Chapter Three

Innocence Uncovered


As a child, Jenni had an adventurous heart, but it was also a very gentle heart

Daffodil: A Most Remarkable Flower – Evana Jepson


Jenni sighed. She yawned, vaguely irritated, and then rested her hands on the mane of her brown and white pony and used them as a pillow for her head. She was wearing a beautiful dress that her mother had insisted she wear if she was going to ‘visit a friend’ as she had claimed. The dress had forced her to ride side-saddle, and since she never felt as comfortable riding side-saddle as she did riding normally, the dress only served to heighten her irritation.

Jenni couldn’t help but wonder if her mother had guessed where she was really going. Her mother had had a funny look on her face, and Jenni herself had been so excited about the day that she must’ve been bubbling over with enthusiasm. Jenni wasn’t feeling very excited about the day anymore.

Nearby, in the harpy village, the sounds of fighting were so loud that they could be heard even here, but that was it. The foliage that stood between Jenni and the village of the harpies was so thick that all she could see was the backs of men as they readied themselves to charge into the melee. What was even worse was that the soldiers had set fire to many of the huts in the village and the resultant black smoke was being blown towards her by the wind, obscuring her vision even more.

‘I’m bored!’ Jenni protested, almost throwing a tantrum. ‘Father said I could watch!’

‘Father told me to watch you,’ Tir replied, feeling no sympathy for her. His eyes flickered to her for a mere second, and then he looked back towards the village, waiting for the signal that the reserves were needed.

‘Hmmph,’ she commented. Other than herself and Tir, there were only about twenty others on horseback. Mangloss, the venerable castle mage, was mounted on a black horse just on the other side of Tir from her pony. Then there were the soldiers of Tir’s own bodyguard. Finally, sitting behind her were two soldiers of her very own, a personal bodyguard. Should the reserves be called into battle, it would be the job of her bodyguards to ensure that she stayed put. Basically they were there to babysit her. She remembered her father had introduced them by their surnames only, Solby and Grimm. She couldn’t remember which was which.

For the merest of moments she felt sorry for her brother. Had this battle taken place two years hence, Tir, being the son of a duke, would have automatically held the rank of knight and would have been allowed into the thick of battle. As it was, he was stuck back here with the reserves and her.

Then again, things were worse for her. She might be the daughter of a duke, but she would never be knighted.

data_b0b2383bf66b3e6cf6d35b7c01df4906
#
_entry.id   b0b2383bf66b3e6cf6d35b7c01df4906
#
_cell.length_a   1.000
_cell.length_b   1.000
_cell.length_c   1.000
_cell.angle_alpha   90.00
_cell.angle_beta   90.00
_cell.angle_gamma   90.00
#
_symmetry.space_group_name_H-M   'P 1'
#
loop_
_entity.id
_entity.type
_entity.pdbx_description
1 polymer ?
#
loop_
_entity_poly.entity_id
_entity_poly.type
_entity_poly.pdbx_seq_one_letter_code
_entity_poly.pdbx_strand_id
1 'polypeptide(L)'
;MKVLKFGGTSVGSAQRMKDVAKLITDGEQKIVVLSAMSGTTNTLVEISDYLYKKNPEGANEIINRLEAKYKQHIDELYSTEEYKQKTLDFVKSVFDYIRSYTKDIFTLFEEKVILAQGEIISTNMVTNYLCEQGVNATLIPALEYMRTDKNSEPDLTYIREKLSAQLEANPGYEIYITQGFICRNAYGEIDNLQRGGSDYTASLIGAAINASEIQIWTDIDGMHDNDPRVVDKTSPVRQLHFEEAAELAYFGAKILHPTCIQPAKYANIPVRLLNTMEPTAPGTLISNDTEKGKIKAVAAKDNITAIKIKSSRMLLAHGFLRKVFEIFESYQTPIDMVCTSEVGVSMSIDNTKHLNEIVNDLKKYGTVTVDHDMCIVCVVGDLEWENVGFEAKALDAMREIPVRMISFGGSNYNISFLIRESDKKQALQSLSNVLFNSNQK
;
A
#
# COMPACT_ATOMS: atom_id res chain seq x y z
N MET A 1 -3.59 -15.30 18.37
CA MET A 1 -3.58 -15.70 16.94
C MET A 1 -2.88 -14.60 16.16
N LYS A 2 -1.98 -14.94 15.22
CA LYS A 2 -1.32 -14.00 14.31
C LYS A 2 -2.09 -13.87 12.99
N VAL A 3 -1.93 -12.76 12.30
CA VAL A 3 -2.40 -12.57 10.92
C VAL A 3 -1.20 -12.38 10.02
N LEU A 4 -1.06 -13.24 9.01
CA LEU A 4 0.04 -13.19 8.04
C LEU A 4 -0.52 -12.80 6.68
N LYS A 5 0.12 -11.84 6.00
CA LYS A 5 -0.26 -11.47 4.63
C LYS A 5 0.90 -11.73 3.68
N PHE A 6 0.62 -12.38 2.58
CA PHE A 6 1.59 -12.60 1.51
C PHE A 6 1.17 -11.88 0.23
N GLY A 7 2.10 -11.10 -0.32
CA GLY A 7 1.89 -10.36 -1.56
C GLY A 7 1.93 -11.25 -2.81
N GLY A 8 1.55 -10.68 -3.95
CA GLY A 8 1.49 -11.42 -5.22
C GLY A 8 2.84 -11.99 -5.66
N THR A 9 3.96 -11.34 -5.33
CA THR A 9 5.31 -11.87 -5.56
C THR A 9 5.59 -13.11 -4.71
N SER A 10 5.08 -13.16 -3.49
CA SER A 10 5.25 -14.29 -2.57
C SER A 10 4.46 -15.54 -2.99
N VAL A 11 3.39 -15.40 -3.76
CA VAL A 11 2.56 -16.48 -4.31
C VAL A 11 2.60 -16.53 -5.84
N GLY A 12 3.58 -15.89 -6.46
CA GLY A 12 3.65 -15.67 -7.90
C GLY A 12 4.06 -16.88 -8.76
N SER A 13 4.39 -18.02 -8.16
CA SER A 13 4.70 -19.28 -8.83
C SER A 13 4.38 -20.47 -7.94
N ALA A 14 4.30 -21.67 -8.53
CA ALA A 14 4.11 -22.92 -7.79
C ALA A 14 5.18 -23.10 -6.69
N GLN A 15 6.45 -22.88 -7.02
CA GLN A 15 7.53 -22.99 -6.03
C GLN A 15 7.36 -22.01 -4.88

She looked at the column as it stretched out behind her. The army waited on the narrow wooden bridge that spanned the river Tenver, the rear of the column disappearing from sight somewhere to the rear. These reserves consisted of more than three-quarters of the army the Duke had brought. There were nearly two thousand men here, waiting, just in case they were needed. Jenni wondered how many of them were as bored as she was.

She glanced quickly at her brother and then back to the village and the few soldiers whose backs she could still see through the foliage. Her father had taken his knights, a few men at arms, and virtually all of his archers into the village with him. For the rest of them this was pretty much a wasted trip.

‘I’m bored,’ she intoned.

‘You’re a pest!’ Tir commented.

She looked at him sharply.

‘Pest, pest, pest, pest, pest, pest,’ Tir repeated quickly.

‘Oh, grow up,’ Jenni muttered.

Tir almost laughed, ‘I’m almost six years your senior. If I have to grow up, what does that make you?’

Jenni sighed. The last of the soldiers disappeared from sight. ‘I’m bored,’ she repeated.

‘Pest,’ Tir replied with a grin. ‘You know, a lady like yourself ought to have more poise; she ought to act more ladylike. Show a good example in front of the men.’

‘I’m bored,’ Jenni insisted.

‘Well, you wanted to come,’ Tir replied unhelpfully.

Jenni gave up. It wasn’t any good talking to Tir, not that she knew what she wanted of him. She decided to look about her. Maybe something would catch her eye, something that would take the edge off her boredom.

The River Tenver was a small river hardly any wider than a stream. It ran to the east of the reserve column. It ran almost parallel with the harpy village, and by the look of it there were some areas of forest a short way along the river’s bank that might allow a much clearer view of the battle.

‘I thought I might go for a walk,’ Jenni suggested to her brother.

‘Oh?’ he replied. ‘Into the harpy village, I suppose?’

‘No, no,’ she replied, acting horrified at such a suggestion. ‘I just thought a short walk along the bank of the river might help to relieve my boredom a little.’

‘I don’t know,’ Tir replied. He looked at the area she had mentioned.

‘Obviously I’d have my bodyguards with me,’ she assured him.

‘I don’t like it,’ Tir told her. ‘I mean, at least here if the harpies attack we have a force large enough to deal with them. You’d be virtually on your own over there. And we are very close to the enemy.’